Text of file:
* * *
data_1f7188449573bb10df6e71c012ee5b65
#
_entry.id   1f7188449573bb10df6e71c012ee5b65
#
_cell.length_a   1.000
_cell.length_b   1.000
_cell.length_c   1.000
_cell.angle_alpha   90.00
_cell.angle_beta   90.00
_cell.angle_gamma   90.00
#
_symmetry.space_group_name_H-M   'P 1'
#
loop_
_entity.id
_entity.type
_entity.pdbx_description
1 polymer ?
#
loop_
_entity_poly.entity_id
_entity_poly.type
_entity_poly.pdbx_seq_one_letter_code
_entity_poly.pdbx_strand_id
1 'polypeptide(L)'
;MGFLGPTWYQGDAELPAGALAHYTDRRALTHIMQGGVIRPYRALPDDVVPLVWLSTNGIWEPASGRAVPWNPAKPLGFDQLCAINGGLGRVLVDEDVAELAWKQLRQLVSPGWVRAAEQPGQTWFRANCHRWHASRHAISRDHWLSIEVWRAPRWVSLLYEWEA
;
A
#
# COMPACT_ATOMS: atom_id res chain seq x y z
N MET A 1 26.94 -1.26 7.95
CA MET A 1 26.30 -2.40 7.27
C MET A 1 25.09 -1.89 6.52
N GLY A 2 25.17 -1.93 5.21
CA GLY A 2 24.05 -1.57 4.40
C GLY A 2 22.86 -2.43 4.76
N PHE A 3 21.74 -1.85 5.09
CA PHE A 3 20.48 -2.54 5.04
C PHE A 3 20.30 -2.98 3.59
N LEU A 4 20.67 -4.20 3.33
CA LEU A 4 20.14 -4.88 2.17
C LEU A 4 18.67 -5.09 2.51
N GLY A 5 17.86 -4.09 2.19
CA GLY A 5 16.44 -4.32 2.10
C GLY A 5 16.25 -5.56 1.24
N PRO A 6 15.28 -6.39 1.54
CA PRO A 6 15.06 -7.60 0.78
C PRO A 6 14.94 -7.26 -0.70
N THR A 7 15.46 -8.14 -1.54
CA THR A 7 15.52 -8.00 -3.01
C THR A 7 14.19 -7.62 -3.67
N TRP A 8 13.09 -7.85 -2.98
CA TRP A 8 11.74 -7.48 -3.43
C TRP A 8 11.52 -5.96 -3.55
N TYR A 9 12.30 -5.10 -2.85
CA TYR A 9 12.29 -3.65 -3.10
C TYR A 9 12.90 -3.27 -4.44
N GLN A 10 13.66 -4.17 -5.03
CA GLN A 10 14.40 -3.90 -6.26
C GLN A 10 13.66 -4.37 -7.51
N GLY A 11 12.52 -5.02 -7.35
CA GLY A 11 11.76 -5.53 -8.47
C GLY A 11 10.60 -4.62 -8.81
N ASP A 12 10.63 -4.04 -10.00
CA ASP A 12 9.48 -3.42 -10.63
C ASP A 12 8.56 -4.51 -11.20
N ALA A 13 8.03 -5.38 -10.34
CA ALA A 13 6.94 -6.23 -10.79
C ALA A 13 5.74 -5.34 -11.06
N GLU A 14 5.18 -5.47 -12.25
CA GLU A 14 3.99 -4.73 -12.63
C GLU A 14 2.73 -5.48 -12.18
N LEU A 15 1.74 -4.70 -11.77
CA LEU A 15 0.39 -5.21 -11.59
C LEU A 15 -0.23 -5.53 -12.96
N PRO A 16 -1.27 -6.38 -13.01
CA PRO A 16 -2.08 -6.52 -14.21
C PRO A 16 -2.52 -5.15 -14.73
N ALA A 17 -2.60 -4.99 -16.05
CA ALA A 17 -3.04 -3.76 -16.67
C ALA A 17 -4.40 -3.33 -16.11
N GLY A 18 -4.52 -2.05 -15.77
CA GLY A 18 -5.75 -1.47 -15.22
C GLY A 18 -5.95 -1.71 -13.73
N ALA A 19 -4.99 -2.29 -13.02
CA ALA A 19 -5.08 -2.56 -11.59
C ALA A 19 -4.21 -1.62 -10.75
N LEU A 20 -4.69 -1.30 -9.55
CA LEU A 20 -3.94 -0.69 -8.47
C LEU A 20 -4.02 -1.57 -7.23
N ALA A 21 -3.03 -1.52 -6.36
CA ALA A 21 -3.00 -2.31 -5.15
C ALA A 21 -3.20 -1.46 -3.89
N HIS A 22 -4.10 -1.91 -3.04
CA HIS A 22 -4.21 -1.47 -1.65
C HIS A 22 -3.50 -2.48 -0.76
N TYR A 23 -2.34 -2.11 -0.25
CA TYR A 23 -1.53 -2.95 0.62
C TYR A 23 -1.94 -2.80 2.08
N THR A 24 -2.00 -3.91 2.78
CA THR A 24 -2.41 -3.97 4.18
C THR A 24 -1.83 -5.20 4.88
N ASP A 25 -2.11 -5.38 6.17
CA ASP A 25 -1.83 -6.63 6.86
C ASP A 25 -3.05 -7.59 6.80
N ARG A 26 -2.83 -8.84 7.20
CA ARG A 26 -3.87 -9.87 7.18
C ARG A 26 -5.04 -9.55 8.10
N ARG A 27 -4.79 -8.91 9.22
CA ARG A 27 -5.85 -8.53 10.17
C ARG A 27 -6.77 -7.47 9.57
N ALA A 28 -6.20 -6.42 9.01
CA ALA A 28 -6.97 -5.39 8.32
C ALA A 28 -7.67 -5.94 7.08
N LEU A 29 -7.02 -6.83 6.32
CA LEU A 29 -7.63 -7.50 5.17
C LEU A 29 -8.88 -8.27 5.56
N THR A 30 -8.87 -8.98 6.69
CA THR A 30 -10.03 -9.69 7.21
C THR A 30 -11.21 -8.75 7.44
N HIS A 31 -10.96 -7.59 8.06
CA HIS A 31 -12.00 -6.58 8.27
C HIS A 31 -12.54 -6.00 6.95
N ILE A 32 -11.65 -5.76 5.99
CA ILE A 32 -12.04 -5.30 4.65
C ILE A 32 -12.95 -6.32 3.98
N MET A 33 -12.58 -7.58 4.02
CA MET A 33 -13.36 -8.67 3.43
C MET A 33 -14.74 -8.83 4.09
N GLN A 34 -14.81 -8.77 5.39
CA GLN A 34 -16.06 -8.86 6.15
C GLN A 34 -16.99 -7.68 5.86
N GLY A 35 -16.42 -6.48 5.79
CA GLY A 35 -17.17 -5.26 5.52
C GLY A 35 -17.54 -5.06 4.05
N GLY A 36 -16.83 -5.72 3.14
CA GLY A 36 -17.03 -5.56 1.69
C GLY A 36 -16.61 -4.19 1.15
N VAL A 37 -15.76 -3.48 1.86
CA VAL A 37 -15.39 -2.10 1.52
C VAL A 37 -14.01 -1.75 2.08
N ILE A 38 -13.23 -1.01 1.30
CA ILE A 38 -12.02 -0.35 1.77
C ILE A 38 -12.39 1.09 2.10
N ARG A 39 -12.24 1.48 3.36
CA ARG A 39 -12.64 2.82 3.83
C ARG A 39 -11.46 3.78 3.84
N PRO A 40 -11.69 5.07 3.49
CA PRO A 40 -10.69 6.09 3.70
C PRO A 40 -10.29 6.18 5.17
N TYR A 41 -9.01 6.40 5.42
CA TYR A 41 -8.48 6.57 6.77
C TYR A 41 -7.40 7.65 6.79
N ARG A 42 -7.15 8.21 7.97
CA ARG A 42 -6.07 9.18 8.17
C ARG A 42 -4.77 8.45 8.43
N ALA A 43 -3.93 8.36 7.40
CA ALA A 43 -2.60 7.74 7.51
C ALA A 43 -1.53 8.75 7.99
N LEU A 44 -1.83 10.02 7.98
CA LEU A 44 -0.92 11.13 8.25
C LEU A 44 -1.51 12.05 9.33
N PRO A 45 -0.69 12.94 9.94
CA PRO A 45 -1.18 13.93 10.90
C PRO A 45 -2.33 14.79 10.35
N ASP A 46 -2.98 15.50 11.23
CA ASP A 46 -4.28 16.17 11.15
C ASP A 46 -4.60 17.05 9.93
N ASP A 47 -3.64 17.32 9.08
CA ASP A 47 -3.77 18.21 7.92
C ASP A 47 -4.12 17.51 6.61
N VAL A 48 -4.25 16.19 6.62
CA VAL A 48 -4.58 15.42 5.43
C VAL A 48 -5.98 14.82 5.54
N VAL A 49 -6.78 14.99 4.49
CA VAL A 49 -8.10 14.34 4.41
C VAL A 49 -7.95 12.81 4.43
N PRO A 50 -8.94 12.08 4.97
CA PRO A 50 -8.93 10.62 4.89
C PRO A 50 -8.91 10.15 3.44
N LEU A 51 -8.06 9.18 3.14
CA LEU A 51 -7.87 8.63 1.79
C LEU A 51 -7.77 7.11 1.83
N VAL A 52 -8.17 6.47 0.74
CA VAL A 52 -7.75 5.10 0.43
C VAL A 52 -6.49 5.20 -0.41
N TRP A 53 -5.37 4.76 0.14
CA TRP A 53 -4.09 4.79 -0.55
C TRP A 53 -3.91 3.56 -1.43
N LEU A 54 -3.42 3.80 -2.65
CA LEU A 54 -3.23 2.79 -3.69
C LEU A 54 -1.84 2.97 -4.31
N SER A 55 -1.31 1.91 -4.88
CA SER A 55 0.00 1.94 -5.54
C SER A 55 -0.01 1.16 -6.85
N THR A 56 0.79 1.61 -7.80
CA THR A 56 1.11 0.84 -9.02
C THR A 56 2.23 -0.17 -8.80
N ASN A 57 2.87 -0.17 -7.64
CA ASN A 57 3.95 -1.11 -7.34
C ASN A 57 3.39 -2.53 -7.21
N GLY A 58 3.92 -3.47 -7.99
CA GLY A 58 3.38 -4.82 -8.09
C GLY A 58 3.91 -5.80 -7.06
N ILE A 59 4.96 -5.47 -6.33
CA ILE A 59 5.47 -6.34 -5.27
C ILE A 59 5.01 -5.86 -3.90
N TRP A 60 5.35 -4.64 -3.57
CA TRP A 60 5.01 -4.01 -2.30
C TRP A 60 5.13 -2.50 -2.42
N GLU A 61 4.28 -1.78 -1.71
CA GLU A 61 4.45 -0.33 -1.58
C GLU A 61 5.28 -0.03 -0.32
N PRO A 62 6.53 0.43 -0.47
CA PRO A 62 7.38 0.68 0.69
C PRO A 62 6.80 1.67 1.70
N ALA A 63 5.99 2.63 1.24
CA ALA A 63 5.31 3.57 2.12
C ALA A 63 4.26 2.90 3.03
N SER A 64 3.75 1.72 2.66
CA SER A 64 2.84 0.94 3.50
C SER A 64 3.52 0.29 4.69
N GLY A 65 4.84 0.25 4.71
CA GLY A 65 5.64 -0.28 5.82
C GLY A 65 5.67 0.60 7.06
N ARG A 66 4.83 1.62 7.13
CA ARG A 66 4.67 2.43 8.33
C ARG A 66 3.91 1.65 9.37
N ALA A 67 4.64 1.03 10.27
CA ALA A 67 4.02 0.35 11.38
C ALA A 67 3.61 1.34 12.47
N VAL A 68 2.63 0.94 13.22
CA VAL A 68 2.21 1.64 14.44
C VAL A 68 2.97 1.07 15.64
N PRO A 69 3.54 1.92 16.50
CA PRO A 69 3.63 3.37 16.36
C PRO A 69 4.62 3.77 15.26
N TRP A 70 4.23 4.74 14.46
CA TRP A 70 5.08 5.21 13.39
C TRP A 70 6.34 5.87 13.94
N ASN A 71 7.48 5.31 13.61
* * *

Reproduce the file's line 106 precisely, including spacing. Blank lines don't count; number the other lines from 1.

N ARG A 26 -2.83 -8.84 7.20